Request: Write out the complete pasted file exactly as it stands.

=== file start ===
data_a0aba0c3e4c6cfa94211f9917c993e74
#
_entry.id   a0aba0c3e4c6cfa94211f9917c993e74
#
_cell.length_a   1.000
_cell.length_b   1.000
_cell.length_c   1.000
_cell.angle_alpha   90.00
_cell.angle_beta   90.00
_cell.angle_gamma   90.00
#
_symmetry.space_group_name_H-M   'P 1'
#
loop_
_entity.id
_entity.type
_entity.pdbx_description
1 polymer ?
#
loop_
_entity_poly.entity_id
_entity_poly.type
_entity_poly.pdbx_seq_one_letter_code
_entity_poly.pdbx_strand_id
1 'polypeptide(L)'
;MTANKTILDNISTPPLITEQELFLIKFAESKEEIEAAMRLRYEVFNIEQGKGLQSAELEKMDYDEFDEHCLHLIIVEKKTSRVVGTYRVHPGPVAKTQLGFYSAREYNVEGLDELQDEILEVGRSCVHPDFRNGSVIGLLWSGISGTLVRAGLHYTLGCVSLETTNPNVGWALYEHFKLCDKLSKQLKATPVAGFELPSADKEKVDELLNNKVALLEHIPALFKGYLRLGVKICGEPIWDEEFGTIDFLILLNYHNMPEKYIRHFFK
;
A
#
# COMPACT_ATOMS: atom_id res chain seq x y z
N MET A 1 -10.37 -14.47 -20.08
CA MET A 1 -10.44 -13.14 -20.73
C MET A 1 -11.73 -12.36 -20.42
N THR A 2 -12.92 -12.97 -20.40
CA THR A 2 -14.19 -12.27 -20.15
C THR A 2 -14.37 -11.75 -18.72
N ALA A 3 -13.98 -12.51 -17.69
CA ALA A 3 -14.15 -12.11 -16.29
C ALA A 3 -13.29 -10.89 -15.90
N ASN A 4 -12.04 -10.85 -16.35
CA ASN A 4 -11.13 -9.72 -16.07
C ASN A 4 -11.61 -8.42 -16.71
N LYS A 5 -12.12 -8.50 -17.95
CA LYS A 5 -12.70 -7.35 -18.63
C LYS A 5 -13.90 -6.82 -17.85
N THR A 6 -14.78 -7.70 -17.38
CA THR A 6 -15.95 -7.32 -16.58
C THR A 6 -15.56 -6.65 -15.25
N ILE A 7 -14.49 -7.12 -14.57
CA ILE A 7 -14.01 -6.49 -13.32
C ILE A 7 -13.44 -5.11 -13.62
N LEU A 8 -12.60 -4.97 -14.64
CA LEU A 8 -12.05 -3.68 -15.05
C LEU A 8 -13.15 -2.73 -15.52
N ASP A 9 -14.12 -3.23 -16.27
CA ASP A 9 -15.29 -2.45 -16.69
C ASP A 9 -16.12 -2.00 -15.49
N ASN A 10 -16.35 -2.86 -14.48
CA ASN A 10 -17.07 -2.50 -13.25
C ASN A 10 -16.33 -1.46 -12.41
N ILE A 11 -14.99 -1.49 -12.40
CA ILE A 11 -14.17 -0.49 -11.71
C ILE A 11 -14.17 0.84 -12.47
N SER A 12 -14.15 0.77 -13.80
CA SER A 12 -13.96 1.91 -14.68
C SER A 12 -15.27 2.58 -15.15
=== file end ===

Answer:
data_a0aba0c3e4c6cfa94211f9917c993e74
#
_entry.id   a0aba0c3e4c6cfa94211f9917c993e74
#
_cell.length_a   1.000
_cell.length_b   1.000
_cell.length_c   1.000
_cell.angle_alpha   90.00
_cell.angle_beta   90.00
_cell.angle_gamma   90.00
#
_symmetry.space_group_name_H-M   'P 1'
#
loop_
_entity.id
_entity.type
_entity.pdbx_description
1 polymer ?
#
loop_
_entity_poly.entity_id
_entity_poly.type
_entity_poly.pdbx_seq_one_letter_code
_entity_poly.pdbx_strand_id
1 'polypeptide(L)'
;MTANKTILDNISTPPLITEQELFLIKFAESKEEIEAAMRLRYEVFNIEQGKGLQSAELEKMDYDEFDEHCLHLIIVEKKTSRVVGTYRVHPGPVAKTQLGFYSAREYNVEGLDELQDEILEVGRSCVHPDFRNGSVIGLLWSGISGTLVRAGLHYTLGCVSLETTNPNVGWALYEHFKLCDKLSKQLKATPVAGFELPSADKEKVDELLNNKVALLEHIPALFKGYLRLGVKICGEPIWDEEFGTIDFLILLNYHNMPEKYIRHFFK
;
A
#
# COMPACT_ATOMS: atom_id res chain seq x y z
N MET A 1 -10.37 -14.47 -20.08
CA MET A 1 -10.44 -13.14 -20.73
C MET A 1 -11.73 -12.36 -20.42
N THR A 2 -12.92 -12.97 -20.40
CA THR A 2 -14.19 -12.27 -20.15
C THR A 2 -14.37 -11.75 -18.72
N ALA A 3 -13.98 -12.51 -17.69
CA ALA A 3 -14.15 -12.11 -16.29
C ALA A 3 -13.29 -10.89 -15.90
N ASN A 4 -12.04 -10.85 -16.35
CA ASN A 4 -11.13 -9.72 -16.07
C ASN A 4 -11.61 -8.42 -16.71
N LYS A 5 -12.12 -8.50 -17.95
CA LYS A 5 -12.70 -7.35 -18.63
C LYS A 5 -13.90 -6.82 -17.85
N THR A 6 -14.78 -7.70 -17.38
CA THR A 6 -15.95 -7.32 -16.58
C THR A 6 -15.56 -6.65 -15.25
N ILE A 7 -14.49 -7.12 -14.57
CA ILE A 7 -14.01 -6.49 -13.32
C ILE A 7 -13.44 -5.11 -13.62
N LEU A 8 -12.60 -4.97 -14.64
CA LEU A 8 -12.05 -3.68 -15.05
C LEU A 8 -13.15 -2.73 -15.52
N ASP A 9 -14.12 -3.23 -16.27
CA ASP A 9 -15.29 -2.45 -16.69
C ASP A 9 -16.12 -2.00 -15.49
N ASN A 10 -16.35 -2.86 -14.48
CA ASN A 10 -17.07 -2.50 -13.25
C ASN A 10 -16.33 -1.46 -12.41
N ILE A 11 -14.99 -1.49 -12.40
CA ILE A 11 -14.17 -0.49 -11.71
C ILE A 11 -14.17 0.84 -12.47
N SER A 12 -14.15 0.77 -13.80
CA SER A 12 -13.96 1.91 -14.68
C SER A 12 -15.27 2.58 -15.15